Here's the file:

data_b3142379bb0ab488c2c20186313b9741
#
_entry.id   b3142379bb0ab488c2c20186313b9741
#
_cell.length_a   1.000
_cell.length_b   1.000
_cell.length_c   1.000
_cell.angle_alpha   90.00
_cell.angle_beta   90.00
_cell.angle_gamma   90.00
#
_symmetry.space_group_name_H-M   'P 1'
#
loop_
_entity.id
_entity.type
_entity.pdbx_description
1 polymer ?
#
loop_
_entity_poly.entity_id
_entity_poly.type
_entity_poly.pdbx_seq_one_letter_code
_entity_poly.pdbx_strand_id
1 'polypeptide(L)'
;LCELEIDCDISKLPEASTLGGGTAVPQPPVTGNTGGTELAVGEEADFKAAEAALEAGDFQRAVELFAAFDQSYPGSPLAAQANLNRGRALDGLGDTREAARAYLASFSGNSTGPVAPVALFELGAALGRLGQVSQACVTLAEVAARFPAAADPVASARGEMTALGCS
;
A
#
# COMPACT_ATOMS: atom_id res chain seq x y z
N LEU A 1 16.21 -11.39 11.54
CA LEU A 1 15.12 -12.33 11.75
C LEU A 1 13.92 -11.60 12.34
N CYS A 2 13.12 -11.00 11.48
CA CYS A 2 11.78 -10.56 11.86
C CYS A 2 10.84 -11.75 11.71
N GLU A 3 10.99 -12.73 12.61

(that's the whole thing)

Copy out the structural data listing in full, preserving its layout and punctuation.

data_b3142379bb0ab488c2c20186313b9741
#
_entry.id   b3142379bb0ab488c2c20186313b9741
#
_cell.length_a   1.000
_cell.length_b   1.000
_cell.length_c   1.000
_cell.angle_alpha   90.00
_cell.angle_beta   90.00
_cell.angle_gamma   90.00
#
_symmetry.space_group_name_H-M   'P 1'
#
loop_
_entity.id
_entity.type
_entity.pdbx_description
1 polymer ?
#
loop_
_entity_poly.entity_id
_entity_poly.type
_entity_poly.pdbx_seq_one_letter_code
_entity_poly.pdbx_strand_id
1 'polypeptide(L)'
;LCELEIDCDISKLPEASTLGGGTAVPQPPVTGNTGGTELAVGEEADFKAAEAALEAGDFQRAVELFAAFDQSYPGSPLAAQANLNRGRALDGLGDTREAARAYLASFSGNSTGPVAPVALFELGAALGRLGQVSQACVTLAEVAARFPAAADPVASARGEMTALGCS
;
A
#
# COMPACT_ATOMS: atom_id res chain seq x y z
N LEU A 1 16.21 -11.39 11.54
CA LEU A 1 15.12 -12.33 11.75
C LEU A 1 13.92 -11.60 12.34
N CYS A 2 13.12 -11.00 11.48
CA CYS A 2 11.78 -10.56 11.86
C CYS A 2 10.84 -11.75 11.71
N GLU A 3 10.99 -12.73 12.61